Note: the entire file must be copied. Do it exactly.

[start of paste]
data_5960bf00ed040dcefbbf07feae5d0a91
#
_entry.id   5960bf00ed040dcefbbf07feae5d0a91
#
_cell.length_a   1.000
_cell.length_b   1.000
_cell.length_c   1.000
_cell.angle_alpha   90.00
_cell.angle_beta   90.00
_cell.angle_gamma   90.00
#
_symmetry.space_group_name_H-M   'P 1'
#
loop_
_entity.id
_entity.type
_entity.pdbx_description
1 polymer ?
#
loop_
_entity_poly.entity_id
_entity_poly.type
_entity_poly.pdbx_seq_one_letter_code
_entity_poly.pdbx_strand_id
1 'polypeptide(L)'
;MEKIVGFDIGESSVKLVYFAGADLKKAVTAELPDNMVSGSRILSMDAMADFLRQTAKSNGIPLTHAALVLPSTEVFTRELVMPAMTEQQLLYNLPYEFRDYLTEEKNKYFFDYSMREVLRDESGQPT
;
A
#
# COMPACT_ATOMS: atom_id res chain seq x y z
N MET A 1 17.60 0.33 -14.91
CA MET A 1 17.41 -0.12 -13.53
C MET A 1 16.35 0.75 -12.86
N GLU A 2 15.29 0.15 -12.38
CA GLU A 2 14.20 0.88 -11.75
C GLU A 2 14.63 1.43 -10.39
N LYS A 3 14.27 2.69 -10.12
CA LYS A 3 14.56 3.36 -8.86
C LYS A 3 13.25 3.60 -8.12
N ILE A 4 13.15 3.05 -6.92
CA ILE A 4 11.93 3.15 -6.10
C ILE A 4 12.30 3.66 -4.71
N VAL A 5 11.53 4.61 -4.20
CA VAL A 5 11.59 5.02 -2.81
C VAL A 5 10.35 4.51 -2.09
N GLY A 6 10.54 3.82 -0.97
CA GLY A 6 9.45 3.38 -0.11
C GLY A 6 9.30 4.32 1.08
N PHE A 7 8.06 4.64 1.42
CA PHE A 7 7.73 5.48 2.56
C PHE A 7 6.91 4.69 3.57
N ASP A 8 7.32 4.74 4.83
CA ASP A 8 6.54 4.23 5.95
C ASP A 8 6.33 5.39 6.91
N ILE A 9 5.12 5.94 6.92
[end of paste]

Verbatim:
data_5960bf00ed040dcefbbf07feae5d0a91
#
_entry.id   5960bf00ed040dcefbbf07feae5d0a91
#
_cell.length_a   1.000
_cell.length_b   1.000
_cell.length_c   1.000
_cell.angle_alpha   90.00
_cell.angle_beta   90.00
_cell.angle_gamma   90.00
#
_symmetry.space_group_name_H-M   'P 1'
#
loop_
_entity.id
_entity.type
_entity.pdbx_description
1 polymer ?
#
loop_
_entity_poly.entity_id
_entity_poly.type
_entity_poly.pdbx_seq_one_letter_code
_entity_poly.pdbx_strand_id
1 'polypeptide(L)'
;MEKIVGFDIGESSVKLVYFAGADLKKAVTAELPDNMVSGSRILSMDAMADFLRQTAKSNGIPLTHAALVLPSTEVFTRELVMPAMTEQQLLYNLPYEFRDYLTEEKNKYFFDYSMREVLRDESGQPT
;
A
#
# COMPACT_ATOMS: atom_id res chain seq x y z
N MET A 1 17.60 0.33 -14.91
CA MET A 1 17.41 -0.12 -13.53
C MET A 1 16.35 0.75 -12.86
N GLU A 2 15.29 0.15 -12.38
CA GLU A 2 14.20 0.88 -11.75
C GLU A 2 14.63 1.43 -10.39
N LYS A 3 14.27 2.69 -10.12
CA LYS A 3 14.56 3.36 -8.86
C LYS A 3 13.25 3.60 -8.12
N ILE A 4 13.15 3.05 -6.92
CA ILE A 4 11.93 3.15 -6.10
C ILE A 4 12.30 3.66 -4.71
N VAL A 5 11.53 4.61 -4.20
CA VAL A 5 11.59 5.02 -2.81
C VAL A 5 10.35 4.51 -2.09
N GLY A 6 10.54 3.82 -0.97
CA GLY A 6 9.45 3.38 -0.11
C GLY A 6 9.30 4.32 1.08
N PHE A 7 8.06 4.64 1.42
CA PHE A 7 7.73 5.48 2.56
C PHE A 7 6.91 4.69 3.57
N ASP A 8 7.32 4.74 4.83
CA ASP A 8 6.54 4.23 5.95
C ASP A 8 6.33 5.39 6.91
N ILE A 9 5.12 5.94 6.92